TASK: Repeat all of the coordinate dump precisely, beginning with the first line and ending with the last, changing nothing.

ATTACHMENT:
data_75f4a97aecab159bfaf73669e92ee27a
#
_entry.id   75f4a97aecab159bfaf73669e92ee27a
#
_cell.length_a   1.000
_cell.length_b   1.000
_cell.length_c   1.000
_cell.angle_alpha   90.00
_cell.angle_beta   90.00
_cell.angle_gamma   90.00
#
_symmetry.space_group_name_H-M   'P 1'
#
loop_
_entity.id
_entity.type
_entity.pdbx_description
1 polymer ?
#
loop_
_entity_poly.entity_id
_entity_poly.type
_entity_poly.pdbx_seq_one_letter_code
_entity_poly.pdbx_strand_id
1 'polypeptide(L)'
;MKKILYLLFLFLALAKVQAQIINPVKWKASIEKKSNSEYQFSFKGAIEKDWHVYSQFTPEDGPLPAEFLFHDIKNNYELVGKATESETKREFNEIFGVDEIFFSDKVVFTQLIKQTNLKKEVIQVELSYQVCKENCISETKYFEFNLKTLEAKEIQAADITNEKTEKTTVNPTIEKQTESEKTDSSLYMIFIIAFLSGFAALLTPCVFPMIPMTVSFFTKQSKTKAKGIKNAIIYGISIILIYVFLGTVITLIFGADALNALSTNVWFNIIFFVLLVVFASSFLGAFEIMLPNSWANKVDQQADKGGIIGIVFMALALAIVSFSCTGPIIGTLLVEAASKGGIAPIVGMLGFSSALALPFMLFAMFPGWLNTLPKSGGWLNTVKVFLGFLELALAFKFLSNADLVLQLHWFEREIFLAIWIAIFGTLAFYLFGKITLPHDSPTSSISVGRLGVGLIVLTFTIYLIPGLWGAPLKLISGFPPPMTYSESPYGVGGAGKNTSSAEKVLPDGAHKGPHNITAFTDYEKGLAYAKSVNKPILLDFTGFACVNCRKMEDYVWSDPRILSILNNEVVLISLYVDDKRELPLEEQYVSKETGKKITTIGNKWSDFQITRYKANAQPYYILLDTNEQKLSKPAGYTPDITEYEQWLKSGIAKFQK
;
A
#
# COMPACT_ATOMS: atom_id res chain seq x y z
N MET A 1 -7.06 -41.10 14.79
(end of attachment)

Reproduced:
data_75f4a97aecab159bfaf73669e92ee27a
#
_entry.id   75f4a97aecab159bfaf73669e92ee27a
#
_cell.length_a   1.000
_cell.length_b   1.000
_cell.length_c   1.000
_cell.angle_alpha   90.00
_cell.angle_beta   90.00
_cell.angle_gamma   90.00
#
_symmetry.space_group_name_H-M   'P 1'
#
loop_
_entity.id
_entity.type
_entity.pdbx_description
1 polymer ?
#
loop_
_entity_poly.entity_id
_entity_poly.type
_entity_poly.pdbx_seq_one_letter_code
_entity_poly.pdbx_strand_id
1 'polypeptide(L)'
;MKKILYLLFLFLALAKVQAQIINPVKWKASIEKKSNSEYQFSFKGAIEKDWHVYSQFTPEDGPLPAEFLFHDIKNNYELVGKATESETKREFNEIFGVDEIFFSDKVVFTQLIKQTNLKKEVIQVELSYQVCKENCISETKYFEFNLKTLEAKEIQAADITNEKTEKTTVNPTIEKQTESEKTDSSLYMIFIIAFLSGFAALLTPCVFPMIPMTVSFFTKQSKTKAKGIKNAIIYGISIILIYVFLGTVITLIFGADALNALSTNVWFNIIFFVLLVVFASSFLGAFEIMLPNSWANKVDQQADKGGIIGIVFMALALAIVSFSCTGPIIGTLLVEAASKGGIAPIVGMLGFSSALALPFMLFAMFPGWLNTLPKSGGWLNTVKVFLGFLELALAFKFLSNADLVLQLHWFEREIFLAIWIAIFGTLAFYLFGKITLPHDSPTSSISVGRLGVGLIVLTFTIYLIPGLWGAPLKLISGFPPPMTYSESPYGVGGAGKNTSSAEKVLPDGAHKGPHNITAFTDYEKGLAYAKSVNKPILLDFTGFACVNCRKMEDYVWSDPRILSILNNEVVLISLYVDDKRELPLEEQYVSKETGKKITTIGNKWSDFQITRYKANAQPYYILLDTNEQKLSKPAGYTPDITEYEQWLKSGIAKFQK
;
A
#
# COMPACT_ATOMS: atom_id res chain seq x y z
N MET A 1 -7.06 -41.10 14.79